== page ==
Dealing with Junior Cert results disappointment

When Laura received the results of her Junior Cert, they were not what she expected, but she has learned lots of valuable lessons from it.

Written by Laura Egan


Junior Cert results day – 3 years of work and 2 weeks of mind boggling stress. I’ll be honest I was feeling pretty confident. I’d emerged from my exams feeling like I’d done all I could do, except in higher level Irish (but who really cares about THAT). I was all ready to go out that night with all my friends and celebrate my 5-7 expected A grades.

As you can tell, I had pretty high expectations for myself. I always have, and in my head I had put in enough hours and work to get there. So fast forward to standing in our school hall with my whole year, waiting for my principal to stop talking and give out our results.  

There’s the envelope in my hand, my friends and I have agreed to open them together. I feel like vomiting just thinking back about it.

I hear gasps and laughs and celebrations all over the hall, amongst my friends “I got 6 A’s”, “All A’s and B’s!”, “Oh my god I got a distinction in English”.

I look up and I hold back tears as I see my friends crying with joy. “Are you happy!?” someone asks me. I nod aggressively, not trusting myself to make a sound. In reality all I want is to run away so I can cry in peace.

I eventually get out to a bathroom to call my mum, as I promised I would as soon as I got my results.  When she tells me “You did really well, I know it's not what you wanted” I break down sobbing into the phone making an excuse to hang up so I can pull myself together. I have eight friends about to come to my house where I have to spend the night celebrating in the face of immense disappointment.

Honestly I’m glad I did celebrate. I had a really fun night and the whole thing took my mind off my results.   Afterwards I came home, wiped off my makeup, had some tea and crawled into bed exhausted but feeling okay. Then out of nowhere I started to sob, I don’t know for how long but I could feel myself getting more and more hysterical. My mind filling with thoughts of my failure. I won’t go into details but it went on for quite a while.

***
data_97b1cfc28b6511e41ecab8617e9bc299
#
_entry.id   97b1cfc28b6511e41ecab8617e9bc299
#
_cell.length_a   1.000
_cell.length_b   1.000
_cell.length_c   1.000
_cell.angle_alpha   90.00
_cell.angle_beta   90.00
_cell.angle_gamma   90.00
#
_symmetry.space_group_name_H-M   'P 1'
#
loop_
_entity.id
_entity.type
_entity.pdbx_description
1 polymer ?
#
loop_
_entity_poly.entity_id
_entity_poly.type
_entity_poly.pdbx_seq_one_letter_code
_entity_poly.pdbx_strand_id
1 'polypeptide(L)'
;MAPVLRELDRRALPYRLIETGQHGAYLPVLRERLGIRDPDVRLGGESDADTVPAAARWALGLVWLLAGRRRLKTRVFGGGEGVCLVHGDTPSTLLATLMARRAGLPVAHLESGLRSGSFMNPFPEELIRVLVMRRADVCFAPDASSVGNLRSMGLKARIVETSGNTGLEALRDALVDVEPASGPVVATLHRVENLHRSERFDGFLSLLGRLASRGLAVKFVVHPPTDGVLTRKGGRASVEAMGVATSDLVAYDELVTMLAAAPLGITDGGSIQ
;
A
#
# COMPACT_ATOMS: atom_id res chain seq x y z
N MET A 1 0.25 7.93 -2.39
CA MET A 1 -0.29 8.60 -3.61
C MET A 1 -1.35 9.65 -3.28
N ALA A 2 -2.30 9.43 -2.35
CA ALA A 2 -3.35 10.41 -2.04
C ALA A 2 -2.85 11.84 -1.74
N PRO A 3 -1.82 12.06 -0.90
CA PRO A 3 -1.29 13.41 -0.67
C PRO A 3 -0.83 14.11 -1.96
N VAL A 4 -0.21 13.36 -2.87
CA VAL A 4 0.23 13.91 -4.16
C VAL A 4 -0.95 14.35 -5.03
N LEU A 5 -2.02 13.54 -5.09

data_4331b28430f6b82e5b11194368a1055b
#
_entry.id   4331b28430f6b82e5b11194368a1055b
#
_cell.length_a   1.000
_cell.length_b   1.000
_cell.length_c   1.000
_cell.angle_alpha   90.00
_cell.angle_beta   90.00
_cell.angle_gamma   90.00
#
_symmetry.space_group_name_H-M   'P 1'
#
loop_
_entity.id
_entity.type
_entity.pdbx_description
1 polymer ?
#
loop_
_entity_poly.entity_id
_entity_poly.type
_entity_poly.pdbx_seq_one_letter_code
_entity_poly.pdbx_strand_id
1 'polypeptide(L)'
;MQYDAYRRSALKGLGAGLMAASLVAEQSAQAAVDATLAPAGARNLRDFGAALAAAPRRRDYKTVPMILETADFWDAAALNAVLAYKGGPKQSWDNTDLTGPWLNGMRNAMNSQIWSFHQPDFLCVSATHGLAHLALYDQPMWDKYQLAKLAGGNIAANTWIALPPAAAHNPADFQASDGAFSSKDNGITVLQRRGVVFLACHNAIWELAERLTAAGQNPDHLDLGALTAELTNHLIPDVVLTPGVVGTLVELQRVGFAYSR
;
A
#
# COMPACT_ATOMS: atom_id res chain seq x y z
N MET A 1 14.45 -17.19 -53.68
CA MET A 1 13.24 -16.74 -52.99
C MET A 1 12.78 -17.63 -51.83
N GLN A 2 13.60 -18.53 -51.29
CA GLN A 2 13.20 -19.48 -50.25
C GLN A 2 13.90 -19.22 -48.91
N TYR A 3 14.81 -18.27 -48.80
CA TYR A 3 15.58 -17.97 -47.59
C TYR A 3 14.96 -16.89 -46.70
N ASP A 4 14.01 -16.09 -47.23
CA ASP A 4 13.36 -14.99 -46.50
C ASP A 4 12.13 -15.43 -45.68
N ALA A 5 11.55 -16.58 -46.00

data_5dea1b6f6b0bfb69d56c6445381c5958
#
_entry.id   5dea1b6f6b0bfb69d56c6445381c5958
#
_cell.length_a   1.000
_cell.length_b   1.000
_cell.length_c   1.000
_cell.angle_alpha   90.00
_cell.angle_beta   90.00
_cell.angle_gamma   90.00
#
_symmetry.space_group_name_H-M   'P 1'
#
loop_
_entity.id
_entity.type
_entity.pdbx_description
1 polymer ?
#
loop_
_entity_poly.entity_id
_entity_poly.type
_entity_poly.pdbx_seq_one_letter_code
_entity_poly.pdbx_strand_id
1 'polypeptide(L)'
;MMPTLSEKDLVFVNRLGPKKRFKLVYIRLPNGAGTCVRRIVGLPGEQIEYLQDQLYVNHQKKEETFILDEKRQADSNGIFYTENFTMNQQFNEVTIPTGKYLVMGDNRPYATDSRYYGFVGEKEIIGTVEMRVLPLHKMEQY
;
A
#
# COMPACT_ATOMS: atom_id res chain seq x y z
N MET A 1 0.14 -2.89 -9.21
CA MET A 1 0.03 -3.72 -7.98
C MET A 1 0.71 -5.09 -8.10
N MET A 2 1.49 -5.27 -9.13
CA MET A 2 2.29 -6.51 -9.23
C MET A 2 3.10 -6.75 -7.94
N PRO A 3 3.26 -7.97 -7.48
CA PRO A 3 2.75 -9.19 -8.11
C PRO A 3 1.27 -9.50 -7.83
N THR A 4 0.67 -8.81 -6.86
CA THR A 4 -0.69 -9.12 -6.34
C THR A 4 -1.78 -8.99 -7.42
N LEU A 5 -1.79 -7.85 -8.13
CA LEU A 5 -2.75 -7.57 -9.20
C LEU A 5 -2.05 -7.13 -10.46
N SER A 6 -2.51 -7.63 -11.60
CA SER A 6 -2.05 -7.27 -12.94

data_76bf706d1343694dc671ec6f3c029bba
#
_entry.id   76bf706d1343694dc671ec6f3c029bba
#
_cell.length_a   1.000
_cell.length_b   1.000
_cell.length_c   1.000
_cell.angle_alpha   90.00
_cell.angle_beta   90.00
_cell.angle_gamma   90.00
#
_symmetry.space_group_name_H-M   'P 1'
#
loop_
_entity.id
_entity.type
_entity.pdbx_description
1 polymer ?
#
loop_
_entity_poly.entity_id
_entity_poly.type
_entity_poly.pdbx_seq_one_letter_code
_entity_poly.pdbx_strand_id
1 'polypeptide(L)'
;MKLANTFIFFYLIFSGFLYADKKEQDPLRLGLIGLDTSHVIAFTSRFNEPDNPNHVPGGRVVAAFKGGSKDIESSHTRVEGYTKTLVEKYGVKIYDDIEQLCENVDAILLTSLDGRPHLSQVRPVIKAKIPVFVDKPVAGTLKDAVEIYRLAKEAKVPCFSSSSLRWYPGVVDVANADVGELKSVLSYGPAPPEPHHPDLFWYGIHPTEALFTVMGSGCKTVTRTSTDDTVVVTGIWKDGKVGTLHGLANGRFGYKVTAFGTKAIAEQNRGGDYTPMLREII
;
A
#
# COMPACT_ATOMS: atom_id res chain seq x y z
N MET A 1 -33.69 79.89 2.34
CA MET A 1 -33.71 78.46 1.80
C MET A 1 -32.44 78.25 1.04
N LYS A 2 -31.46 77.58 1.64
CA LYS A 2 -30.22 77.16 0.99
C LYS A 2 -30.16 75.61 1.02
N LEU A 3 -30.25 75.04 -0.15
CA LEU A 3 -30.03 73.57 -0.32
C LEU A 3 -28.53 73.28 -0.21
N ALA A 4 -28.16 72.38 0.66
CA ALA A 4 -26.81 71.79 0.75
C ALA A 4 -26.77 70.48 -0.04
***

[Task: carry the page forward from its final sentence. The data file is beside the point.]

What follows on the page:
You might be wondering what could possibly warrant my reaction short of failing everything.

The answer? Straight B’s. That’s right. You are most certainly thinking that I was massively overreacting. After all a B is by no definition a bad grade. But in my head I was an A student and anything less was failure. I loathed B’s with a passion throughout my school career, to me, they said “you did your best but, your best wasn’t really good enough”.

This came not from my parents or my teachers, just from me. I was used to being one of the smartest nerds in the class with minimal effort, and I realised that as I went through school I never worked that much harder to meet these sky high expectations I was setting myself.

Which brings me back to all that work I’d recalled putting in. On reflection an uncanny amount of that “studying” time was spent on my phone, watching netflix, taking prolonged lunch breaks and making sure I had the perfect study “zone” (the amount of tea and scented candles I went through was honestly out of control). I didn’t really do my best or work my hardest, so how did I expect that to translate in my results?

Alright so what did I learn from this awful exam results experience, more importantly why am I telling you about it? Well I suppose it did actually turn into one of those important learning moments that start happening more and more as I grow up. There were a few things I learned from this, the first of which was coping with disappointment.

While my first response to this experience was to hide, cry and wallow in self pity, with help from my family I learned to accept things I can’t change and use it to motivate me in the future. So next time something like this comes around I’ll remember this day and I’ll remind myself that I need to either manage my expectations or push myself to be the best I can possibly be (hopefully that last one).

I also learned not to let exam results determine my self worth. I realised I can’t let exams define how I feel about myself. In a time when we’re all becoming more and more concerned with points and entry requirements for courses I think it’s important to take a step back and realise that I am more than just percentages from tests and exams. I have great friends, supportive family, interests and ideas and while school and exams will always be important, they should never be everything.

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